BBC staff turn mentors to boost young potential

Local students benefit from experienced programme-makers and journalists

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BBC staff - including programme-makers, journalists and technologists - are acting as mentors to local young people in a scheme run jointly with Hammersmith & Fulham Council's education business partnership.

The programme links 32 BBC mentors with young people at the William Morris Academy sixth form, Hammersmith & West London College, Phoenix High School, the Bridge Academy pupil referral unit and White City Youth Project. Some of these young people in turn act as peer tutors and mentors for pupils in local primary and secondary schools.

The mentors arrange to meet the young people regularly at the BBC to discuss their progress in their sixth-form, college or school and any other issues, including personal interests and career goals, that they wish to talk about.

Jim Frank, a radio producer for BBC current affairs, has been mentoring Jerome Jones, 19, a business studies student at Hammersmith & West London College, since September. Jim said: "I think it is a very good idea for young people to have older friends that they can go to for advice who are not parents, carers or teachers."

As well as talking about Jerome's college work and future goals, Jim has helped Jerome rewrite his CV as well as showing him around the current affairs studio. "It only works if you get on well as people," said Jim. "I have learned a lot from Jerome too. It has been a two-way process and very informal."

Jerome, who wants to go on to university to study business, said: "I have seen how the BBC runs and met a lot of Jim's workmates. The whole experience has been enjoyable and I feel I can open up to Jim without being judged."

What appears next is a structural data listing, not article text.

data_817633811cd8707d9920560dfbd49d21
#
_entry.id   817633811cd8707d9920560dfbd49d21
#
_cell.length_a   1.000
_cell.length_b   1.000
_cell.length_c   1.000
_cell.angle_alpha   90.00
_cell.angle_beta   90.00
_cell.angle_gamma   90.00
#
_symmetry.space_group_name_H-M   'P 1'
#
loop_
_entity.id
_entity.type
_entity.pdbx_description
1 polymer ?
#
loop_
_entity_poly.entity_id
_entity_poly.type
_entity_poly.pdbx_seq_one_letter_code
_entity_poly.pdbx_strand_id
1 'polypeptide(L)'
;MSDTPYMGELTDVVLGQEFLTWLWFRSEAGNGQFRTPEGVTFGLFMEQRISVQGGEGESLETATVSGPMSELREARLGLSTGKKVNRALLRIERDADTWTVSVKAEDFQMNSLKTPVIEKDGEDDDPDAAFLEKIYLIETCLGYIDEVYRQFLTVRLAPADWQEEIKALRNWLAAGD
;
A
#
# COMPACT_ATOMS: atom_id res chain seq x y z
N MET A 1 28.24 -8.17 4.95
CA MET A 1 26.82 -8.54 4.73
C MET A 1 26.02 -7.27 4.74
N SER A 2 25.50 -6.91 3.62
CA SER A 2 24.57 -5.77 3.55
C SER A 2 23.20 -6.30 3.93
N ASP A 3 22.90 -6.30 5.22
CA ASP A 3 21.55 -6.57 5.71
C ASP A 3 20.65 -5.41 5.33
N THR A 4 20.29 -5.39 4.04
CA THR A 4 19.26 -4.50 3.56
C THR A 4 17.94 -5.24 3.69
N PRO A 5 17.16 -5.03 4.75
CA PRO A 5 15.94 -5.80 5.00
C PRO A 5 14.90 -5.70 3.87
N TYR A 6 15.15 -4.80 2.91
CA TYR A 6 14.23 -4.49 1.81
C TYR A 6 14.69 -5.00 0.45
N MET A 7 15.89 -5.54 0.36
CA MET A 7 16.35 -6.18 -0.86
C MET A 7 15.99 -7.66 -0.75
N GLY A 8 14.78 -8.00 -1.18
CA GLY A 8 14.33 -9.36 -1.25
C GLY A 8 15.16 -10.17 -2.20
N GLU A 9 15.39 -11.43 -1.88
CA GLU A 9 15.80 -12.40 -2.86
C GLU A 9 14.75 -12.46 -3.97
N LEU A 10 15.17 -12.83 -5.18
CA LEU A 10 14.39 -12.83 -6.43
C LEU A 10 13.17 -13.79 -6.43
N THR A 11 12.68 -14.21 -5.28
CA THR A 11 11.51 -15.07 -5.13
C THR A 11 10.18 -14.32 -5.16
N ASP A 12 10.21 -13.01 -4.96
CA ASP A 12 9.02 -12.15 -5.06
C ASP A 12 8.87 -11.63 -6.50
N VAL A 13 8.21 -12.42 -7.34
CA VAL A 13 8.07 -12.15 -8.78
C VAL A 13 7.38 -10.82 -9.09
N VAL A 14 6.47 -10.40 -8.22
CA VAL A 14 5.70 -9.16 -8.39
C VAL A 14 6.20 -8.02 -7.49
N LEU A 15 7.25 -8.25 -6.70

Saqib Qazi, 18, also a business studies student at H&WLC, is being mentored by BBC technologist Tim Harness. Saqib said the experience had improved his confidence and he had learned a lot about how the BBC works, including seeing American singer-songwriter Paul Simon rehearsing for Later with Jools Holland.

The mentoring scheme, which has been running for more than two years, was celebrated at an awards evening at the BBC's headquarters in White City last week.Participants received certificates of appreciation from Yogesh Chauhan, the BBC's deputy head of corporate social responsibility, and Ian Heggs, head of Hammersmith & Fulham Council's education business partnership.

Also receiving certificates were BBC staff who act as volunteer readers in local primary schools and managers from the Starbucks Coffee Company, in west London, who act as mentors to students at Phoenix High School. Both schemes are also run in partnership with the council's education business partnership.

Alexandra Thurston, a management accountant for BBC TV, acts as a volunteer reader to pupils at Canberra Primary School, in White City. She said she enjoyed seeing the progress children make with the help of the Reading Partners scheme and the support of the school. "The boy I have been reading with recently is less shy now and reads with more expression and confidence. He seems to enjoy his time reading, which is very important. It is really encouraging when they read a book without much help or move up a level."

Cllr Alexandra Robson, the council's cabinet member for education, said: "Young people benefit enormously from their regular interaction with BBC staff, who are highly skilled and busy people giving their time generously. The council works hard to encourage local employers, including the BBC, Starbucks and Coca-Cola, to support a wide range of community projects including mentoring, volunteering, arts and sports activities which benefit people of all ages and backgrounds."

A celebration of the successful Coca-Cola Valued Youth mentoring programme - a business mentoring scheme run jointly by the council's education business partnership and Coca-Cola GB - is due to be held at Coca-Cola GB's Hammersmith headquarters on 4 July.

 

June 5, 2006